An Important Component of Effective Practice That Is Too Often Overlooked

Whenever I meet with a musician for the first time to give a practice coaching session, I ask lots of questions about musical goals, as well as the procedures to attain those goals. In essence, these questions fall under the category of two broader questions: “What would you like to have?”  and “What are you […]

You And Your Instrument: Three Simple Steps That Make Playing Easier

Whenever I give a first Alexander Technique lesson to a musician, one of the things I’m most curious about is examining the relationship between instrumentalist  and instrument. It is often this interfacing  of person with tool that begins to perpetuate many of the difficulties musicians have that led them to seek my help in the […]

Two Things You Should Be Clear About Each Moment You Begin To Play

One of the things I emphasize when I’m coaching a musician is the importance of regularly redirecting  thought whenever practicing or performing. It is this “redirecting” process that is an essential element of constructive change. It is quite easy to fall into an autopilot frame of mind when spending any length of time with your […]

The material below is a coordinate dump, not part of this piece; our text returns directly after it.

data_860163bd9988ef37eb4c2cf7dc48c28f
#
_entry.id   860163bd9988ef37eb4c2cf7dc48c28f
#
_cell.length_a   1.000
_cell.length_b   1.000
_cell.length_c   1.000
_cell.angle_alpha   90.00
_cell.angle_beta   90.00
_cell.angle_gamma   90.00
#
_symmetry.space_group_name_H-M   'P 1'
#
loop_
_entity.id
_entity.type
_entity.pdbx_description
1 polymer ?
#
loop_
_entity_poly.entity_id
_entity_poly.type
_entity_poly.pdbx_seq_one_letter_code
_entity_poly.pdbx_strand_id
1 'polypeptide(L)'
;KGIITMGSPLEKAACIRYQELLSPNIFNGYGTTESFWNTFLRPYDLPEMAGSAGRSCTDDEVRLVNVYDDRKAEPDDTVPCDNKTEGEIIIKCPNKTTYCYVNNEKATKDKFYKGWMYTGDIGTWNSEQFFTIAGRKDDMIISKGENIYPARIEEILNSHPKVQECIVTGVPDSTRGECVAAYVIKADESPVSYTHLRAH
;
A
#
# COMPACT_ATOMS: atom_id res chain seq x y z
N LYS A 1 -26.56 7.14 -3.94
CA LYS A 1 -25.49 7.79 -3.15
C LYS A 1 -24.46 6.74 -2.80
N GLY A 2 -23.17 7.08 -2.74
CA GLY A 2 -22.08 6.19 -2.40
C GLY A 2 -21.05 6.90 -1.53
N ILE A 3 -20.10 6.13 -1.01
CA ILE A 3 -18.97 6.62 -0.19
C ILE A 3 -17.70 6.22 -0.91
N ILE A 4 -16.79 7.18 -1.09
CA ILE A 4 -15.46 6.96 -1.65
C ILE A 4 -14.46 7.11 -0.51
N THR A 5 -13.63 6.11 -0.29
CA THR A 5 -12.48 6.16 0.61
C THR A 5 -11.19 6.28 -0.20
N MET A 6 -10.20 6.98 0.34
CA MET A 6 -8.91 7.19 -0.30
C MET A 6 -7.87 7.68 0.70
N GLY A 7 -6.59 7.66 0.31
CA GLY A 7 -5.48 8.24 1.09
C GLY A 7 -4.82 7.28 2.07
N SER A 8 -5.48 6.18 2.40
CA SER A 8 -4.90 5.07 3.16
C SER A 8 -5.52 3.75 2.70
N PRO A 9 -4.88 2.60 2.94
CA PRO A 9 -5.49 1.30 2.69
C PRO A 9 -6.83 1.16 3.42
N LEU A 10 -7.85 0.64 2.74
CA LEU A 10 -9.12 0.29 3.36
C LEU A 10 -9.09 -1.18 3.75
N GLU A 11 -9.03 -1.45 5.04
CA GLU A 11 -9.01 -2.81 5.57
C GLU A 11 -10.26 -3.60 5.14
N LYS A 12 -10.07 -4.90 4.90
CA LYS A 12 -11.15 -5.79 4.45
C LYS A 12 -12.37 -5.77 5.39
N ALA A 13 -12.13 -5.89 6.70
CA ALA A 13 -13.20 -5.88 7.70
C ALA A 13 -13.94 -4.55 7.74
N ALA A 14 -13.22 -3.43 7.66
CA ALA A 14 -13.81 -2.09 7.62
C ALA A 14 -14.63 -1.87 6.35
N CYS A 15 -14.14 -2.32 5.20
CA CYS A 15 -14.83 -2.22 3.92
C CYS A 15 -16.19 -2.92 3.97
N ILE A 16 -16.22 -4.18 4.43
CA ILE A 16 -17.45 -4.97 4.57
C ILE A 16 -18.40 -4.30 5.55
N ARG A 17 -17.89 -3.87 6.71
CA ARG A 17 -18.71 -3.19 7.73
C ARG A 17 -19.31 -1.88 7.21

Strength, Coordination And Endurance: Avoiding Confusion

Each faculty acquires fitness for its function by performing its function -Herbert Spencer A good number of musicians who seek my help as an Alexander Technique teacher do so because of a problem with endurance. In the simplest sense, they can’t seem to play for prolonged periods without fatigue and/or pain. In many of these […]

One Of The Most Overlooked Elements Of Effective Sight-Reading

One of the absolute best sight readers I’ve ever had a chance to play with (a saxophonist by the name of David Hughes) had a saying about reading even the most difficult music at sight: Sight-reading is as much an attitude as it is a skill. And it is. There is a good deal of […]